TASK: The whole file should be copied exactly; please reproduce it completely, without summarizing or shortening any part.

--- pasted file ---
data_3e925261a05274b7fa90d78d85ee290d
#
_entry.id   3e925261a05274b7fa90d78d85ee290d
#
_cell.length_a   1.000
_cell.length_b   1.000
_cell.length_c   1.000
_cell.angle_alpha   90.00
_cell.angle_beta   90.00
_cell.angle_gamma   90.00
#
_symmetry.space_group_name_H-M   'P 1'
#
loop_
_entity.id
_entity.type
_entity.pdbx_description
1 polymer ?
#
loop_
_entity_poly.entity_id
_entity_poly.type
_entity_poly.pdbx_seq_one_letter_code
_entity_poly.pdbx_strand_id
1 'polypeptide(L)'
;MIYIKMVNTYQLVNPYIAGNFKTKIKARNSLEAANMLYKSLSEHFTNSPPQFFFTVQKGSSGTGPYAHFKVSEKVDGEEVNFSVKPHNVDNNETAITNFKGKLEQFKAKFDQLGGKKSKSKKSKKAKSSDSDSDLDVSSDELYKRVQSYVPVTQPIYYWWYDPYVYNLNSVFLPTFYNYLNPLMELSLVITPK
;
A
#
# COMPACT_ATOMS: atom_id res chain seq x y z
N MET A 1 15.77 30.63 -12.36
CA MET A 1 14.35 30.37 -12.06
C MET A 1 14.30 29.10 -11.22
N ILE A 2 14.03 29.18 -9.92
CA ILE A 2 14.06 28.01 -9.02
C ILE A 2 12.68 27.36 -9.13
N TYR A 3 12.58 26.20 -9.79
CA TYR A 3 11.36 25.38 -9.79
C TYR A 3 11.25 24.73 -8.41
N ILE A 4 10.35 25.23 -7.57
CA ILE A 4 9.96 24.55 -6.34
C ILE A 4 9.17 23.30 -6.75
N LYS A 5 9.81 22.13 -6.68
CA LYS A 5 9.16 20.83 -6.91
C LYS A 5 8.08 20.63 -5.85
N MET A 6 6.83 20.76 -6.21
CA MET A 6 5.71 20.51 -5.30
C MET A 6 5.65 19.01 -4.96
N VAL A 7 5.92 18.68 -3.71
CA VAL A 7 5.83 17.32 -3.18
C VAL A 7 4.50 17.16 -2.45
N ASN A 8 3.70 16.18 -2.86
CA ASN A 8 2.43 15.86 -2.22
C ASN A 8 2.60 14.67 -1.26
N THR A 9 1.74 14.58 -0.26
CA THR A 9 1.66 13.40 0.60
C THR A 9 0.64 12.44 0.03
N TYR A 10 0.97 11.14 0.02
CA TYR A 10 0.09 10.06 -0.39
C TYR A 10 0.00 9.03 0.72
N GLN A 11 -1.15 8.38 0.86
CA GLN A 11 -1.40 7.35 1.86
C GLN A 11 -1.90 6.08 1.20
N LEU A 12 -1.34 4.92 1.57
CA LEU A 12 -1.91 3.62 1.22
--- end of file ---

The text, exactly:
data_3e925261a05274b7fa90d78d85ee290d
#
_entry.id   3e925261a05274b7fa90d78d85ee290d
#
_cell.length_a   1.000
_cell.length_b   1.000
_cell.length_c   1.000
_cell.angle_alpha   90.00
_cell.angle_beta   90.00
_cell.angle_gamma   90.00
#
_symmetry.space_group_name_H-M   'P 1'
#
loop_
_entity.id
_entity.type
_entity.pdbx_description
1 polymer ?
#
loop_
_entity_poly.entity_id
_entity_poly.type
_entity_poly.pdbx_seq_one_letter_code
_entity_poly.pdbx_strand_id
1 'polypeptide(L)'
;MIYIKMVNTYQLVNPYIAGNFKTKIKARNSLEAANMLYKSLSEHFTNSPPQFFFTVQKGSSGTGPYAHFKVSEKVDGEEVNFSVKPHNVDNNETAITNFKGKLEQFKAKFDQLGGKKSKSKKSKKAKSSDSDSDLDVSSDELYKRVQSYVPVTQPIYYWWYDPYVYNLNSVFLPTFYNYLNPLMELSLVITPK
;
A
#
# COMPACT_ATOMS: atom_id res chain seq x y z
N MET A 1 15.77 30.63 -12.36
CA MET A 1 14.35 30.37 -12.06
C MET A 1 14.30 29.10 -11.22
N ILE A 2 14.03 29.18 -9.92
CA ILE A 2 14.06 28.01 -9.02
C ILE A 2 12.68 27.36 -9.13
N TYR A 3 12.58 26.20 -9.79
CA TYR A 3 11.36 25.38 -9.79
C TYR A 3 11.25 24.73 -8.41
N ILE A 4 10.35 25.23 -7.57
CA ILE A 4 9.96 24.55 -6.34
C ILE A 4 9.17 23.30 -6.75
N LYS A 5 9.81 22.13 -6.68
CA LYS A 5 9.16 20.83 -6.91
C LYS A 5 8.08 20.63 -5.85
N MET A 6 6.83 20.76 -6.21
CA MET A 6 5.71 20.51 -5.30
C MET A 6 5.65 19.01 -4.96
N VAL A 7 5.92 18.68 -3.71
CA VAL A 7 5.83 17.32 -3.18
C VAL A 7 4.50 17.16 -2.45
N ASN A 8 3.70 16.18 -2.86
CA ASN A 8 2.43 15.86 -2.22
C ASN A 8 2.60 14.67 -1.26
N THR A 9 1.74 14.58 -0.26
CA THR A 9 1.66 13.40 0.60
C THR A 9 0.64 12.44 0.03
N TYR A 10 0.97 11.14 0.02
CA TYR A 10 0.09 10.06 -0.39
C TYR A 10 0.00 9.03 0.72
N GLN A 11 -1.15 8.38 0.86
CA GLN A 11 -1.40 7.35 1.86
C GLN A 11 -1.90 6.08 1.20
N LEU A 12 -1.34 4.92 1.57
CA LEU A 12 -1.91 3.62 1.22